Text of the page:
I Am LoveAnne Murphy
A tragic love story set at the turn of the millennium in Milan.
The screen images are aesthetically composed and structured with an eye for the pleasing in this most stylish of movies. Sadly, the hand-held camera swirls to a point of disorientation at times. Fortunately the movie is grounded by the compelling performances of the cast. "I Am Love" throbs with tempestuous passion that becomes overwrought. Lust runs amok, building to a frantic conclusion as the film is lifted to its climax by the operatic score; and the viewer left exhausted by the experience. Love it.
American GangsterAnthony Macali
In 1970s America, a detective works to bring down the drug empire of a heroin kingpin.
"American Gangster" is an epic story of two people. Frank Lucas, a religious and devoted family man; and his polar opposite, Richie Roberts, the incorruptible cop, troubled at home but determined in his lonely pursuit. You can't help but take Frank's side, relishing his journey from rags to riches, and joining his vast corrupted network of cops and soldiers who succumb to greed. It's not until we see the effects of 'Blue Magic' that we're reminded his business is heroin. A brilliant and engaging crime classic.
Le HavreAnne Murphy
When an African boy is discovered hiding in a shipping container in the port city of Le Havre, an aging shoe shiner takes pity on the child and welcomes him into his home.
The simplicity of this movie is material to why it will be enjoyed. It is warm hearted and unpretentious. Layers of difficult socio-political issues are pared back to create a story that humanises the plight of immigrants without visas. The kindness shown to one struggling boy and the solidarity of the town’s characters in resisting the law enforcers are natural choices. Compassion and humour perfectly blended.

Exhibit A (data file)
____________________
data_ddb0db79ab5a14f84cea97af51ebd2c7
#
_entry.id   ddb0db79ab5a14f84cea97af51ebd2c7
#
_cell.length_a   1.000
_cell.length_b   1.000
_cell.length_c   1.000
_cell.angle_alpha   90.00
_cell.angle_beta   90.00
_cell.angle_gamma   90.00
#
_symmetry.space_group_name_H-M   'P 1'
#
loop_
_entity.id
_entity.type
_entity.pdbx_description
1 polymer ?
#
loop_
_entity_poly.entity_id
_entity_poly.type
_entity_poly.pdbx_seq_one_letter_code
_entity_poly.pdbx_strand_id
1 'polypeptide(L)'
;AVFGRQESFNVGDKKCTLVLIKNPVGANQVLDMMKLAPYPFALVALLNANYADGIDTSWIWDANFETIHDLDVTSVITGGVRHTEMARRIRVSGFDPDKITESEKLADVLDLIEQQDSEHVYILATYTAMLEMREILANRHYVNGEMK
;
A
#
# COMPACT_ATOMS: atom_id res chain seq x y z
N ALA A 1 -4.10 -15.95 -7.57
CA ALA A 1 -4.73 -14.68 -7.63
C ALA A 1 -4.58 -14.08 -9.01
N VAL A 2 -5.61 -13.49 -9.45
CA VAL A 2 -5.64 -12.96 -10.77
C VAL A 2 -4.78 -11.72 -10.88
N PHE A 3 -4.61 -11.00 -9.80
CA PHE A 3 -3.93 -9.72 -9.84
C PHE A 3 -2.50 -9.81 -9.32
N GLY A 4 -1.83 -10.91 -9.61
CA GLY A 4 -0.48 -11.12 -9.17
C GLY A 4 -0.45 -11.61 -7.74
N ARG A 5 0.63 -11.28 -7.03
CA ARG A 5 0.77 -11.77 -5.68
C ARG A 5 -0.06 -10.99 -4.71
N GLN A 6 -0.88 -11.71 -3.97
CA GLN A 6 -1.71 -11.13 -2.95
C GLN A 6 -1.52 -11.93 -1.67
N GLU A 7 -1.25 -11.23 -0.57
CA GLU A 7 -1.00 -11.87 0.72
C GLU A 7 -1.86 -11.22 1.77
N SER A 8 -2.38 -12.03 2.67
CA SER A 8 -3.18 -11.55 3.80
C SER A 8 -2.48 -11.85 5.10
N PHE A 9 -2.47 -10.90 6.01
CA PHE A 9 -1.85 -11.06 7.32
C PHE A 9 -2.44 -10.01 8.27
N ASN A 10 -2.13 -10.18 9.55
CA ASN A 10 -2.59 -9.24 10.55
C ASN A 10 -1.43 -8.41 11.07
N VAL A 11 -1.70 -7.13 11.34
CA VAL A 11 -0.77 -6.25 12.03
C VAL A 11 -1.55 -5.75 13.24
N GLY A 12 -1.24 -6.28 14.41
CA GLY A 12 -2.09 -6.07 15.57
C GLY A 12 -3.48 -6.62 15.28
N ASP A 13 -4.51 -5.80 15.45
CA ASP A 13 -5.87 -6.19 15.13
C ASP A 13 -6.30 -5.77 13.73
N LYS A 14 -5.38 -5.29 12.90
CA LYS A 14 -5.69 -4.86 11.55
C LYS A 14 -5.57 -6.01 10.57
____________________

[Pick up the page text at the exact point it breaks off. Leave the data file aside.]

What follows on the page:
Adam, a lonely man with Asperger's Syndrome, develops a relationship with his upstairs neighbour.
A somewhat eccentric addition to the romantic comedy genre, this utterly charming and insightful film deals with a condition not fully understood by most people. The title character is realistically and sensitively portrayed, while the female lead perfectly sustains him, in roles which will help raise public profile about the small yet significant segment of our society who suffers from Aspergers. This movie is a quirky, unassuming and tenderly realised story about a search for love and acceptance, something much more difficult for "Aspies" than most.
King Lear (National Live Theatre)Anne Murphy
An aging King invites disaster when he abdicates to his corrupt daughters and rejects his honest one.
The UK National Theatre brings a quality stage production to the cinema screen. The extraordinary passion that underscores this much loved story is evident in the performances of the experienced cast. It's those performances, not to mention the playwright's words, which hold attention. It's an extraordinary play, although the minimalist backdrops provide a simpler visual experience than cinema goers are likely expect. The experience of watching a play on the big screen is unusual and Lear, "...still every inch a King".